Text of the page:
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I am a tutor for a student and I work with him 7 days a week, for about 2-3 hours a day. The student severely struggles with math, although I am a tutor for every subject (he is in high school). His first chemistry exam he got a 77, and I brought it up to a 96. I studied with him for history and he received 100 on that test. However, his first math test was a 73. I spoke with the parents and told them that the homework he is receiving is very different (in terms of difficulty than the exam). The homework is much easier. So I decided that despite how easy his homework is, I will come up with challenging problems that are similar to his exam problems.

He had the test today and said he really messed up on it. I spent 4 hours yesterday and 4 hours the day before preparing with him. I gave him a mock exam, I came up with questions that are similar to his review sheet. I did everything I thought I could to help him. So now I am scared I am getting fired. What should I do?

Is there something I should say to the client? Obviously they want their son to do well and won't continue with me if his grades aren't going up but at the same time I can't control how he performs on actual test day. I noticed that during the mock exam, he could barely answer any questions without turning to me to ask for clarification and then he would stop midway and though his logic was sometimes correct, he would make silly errors.

Is there anything I can do in order to fix this situation? I feel responsible for his bad grade. What more can I offer to help him, or what more can I do in order to make him succeed?

I feel like I failed him, and that it's my fault. During the sessions I am very attentive and any small thing he doesn't understand, I make sure he gets it. So I don't know what to do. I've never experienced this before. My job is dependent on how he performs, and so far I've been getting results but this feels like it's out of my control. What can I do?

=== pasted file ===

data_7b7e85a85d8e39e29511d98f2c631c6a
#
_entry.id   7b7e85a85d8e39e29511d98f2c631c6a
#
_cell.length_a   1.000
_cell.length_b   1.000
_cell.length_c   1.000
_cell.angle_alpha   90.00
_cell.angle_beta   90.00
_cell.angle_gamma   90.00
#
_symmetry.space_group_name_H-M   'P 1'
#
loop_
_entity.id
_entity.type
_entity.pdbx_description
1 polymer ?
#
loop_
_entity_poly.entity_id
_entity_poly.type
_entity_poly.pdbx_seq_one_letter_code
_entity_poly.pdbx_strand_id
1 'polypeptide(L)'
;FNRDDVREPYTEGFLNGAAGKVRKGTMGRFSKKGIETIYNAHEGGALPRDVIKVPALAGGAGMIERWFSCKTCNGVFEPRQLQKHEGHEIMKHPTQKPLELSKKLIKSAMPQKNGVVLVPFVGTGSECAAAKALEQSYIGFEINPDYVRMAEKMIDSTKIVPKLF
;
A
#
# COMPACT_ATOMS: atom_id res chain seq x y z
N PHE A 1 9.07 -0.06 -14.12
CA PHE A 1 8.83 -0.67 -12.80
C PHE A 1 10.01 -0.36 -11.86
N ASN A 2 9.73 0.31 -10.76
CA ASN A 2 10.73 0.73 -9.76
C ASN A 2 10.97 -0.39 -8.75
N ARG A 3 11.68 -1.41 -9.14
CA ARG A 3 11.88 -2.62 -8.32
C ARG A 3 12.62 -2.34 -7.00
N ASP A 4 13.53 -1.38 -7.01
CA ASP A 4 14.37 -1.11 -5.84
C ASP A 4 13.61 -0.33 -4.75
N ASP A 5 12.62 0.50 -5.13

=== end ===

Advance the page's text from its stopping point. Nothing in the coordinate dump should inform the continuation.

• How to talk to the client, and also if there is anything else I can do to help him? – user8290579 Nov 1 '18 at 18:51
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    Have you had any communications with the student's parents regarding his progress in the non-math subjects? I mean, his grades are going up (even math could be improving, from what you wrote). – Upper_Case Nov 1 '18 at 19:28
  • Was your tutoring strategy the same for other exams which he did well on? – Kilisi Nov 1 '18 at 20:31
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I don't want to make assumptions about your tutoring style, as I don't know you, have never seen you tutor, and so forth - however, it sounds like you could potentially be coddling the student. By answering his questions every time he turns to you during mock exams, it builds a reliance on you to answer his questions. He knows that he has an easy out, which many people will subconsciously take.

You need to make sure that when he takes mock exams, he takes them in pseudo-exam conditions. Until he learns to think for himself, he won't improve. Don't teach him answers to questions until he completes the exam. When you teach him the answers, give him the same question twenty minutes later to see if he actually absorbed it. You might even have to give him the question a third time a couple days later to really make sure.

In order to communicate with his parents, speak to them about his progress every week. If they are very involved parents, which it sounds like they are, you should make a point to do a "progress report" with them weekly - and let them know to expect it (perhaps, every Friday? This is usually when grades are given back) Track his mock-exam scores, and track his actual grades, and show a line of progression. It may not look favorable to you, but they are accurate representations of the students progress. It's up to you to take action to improve his understanding.

I would also add that for tutoring techniques, a great place to ask questions would be the associated Academia SE

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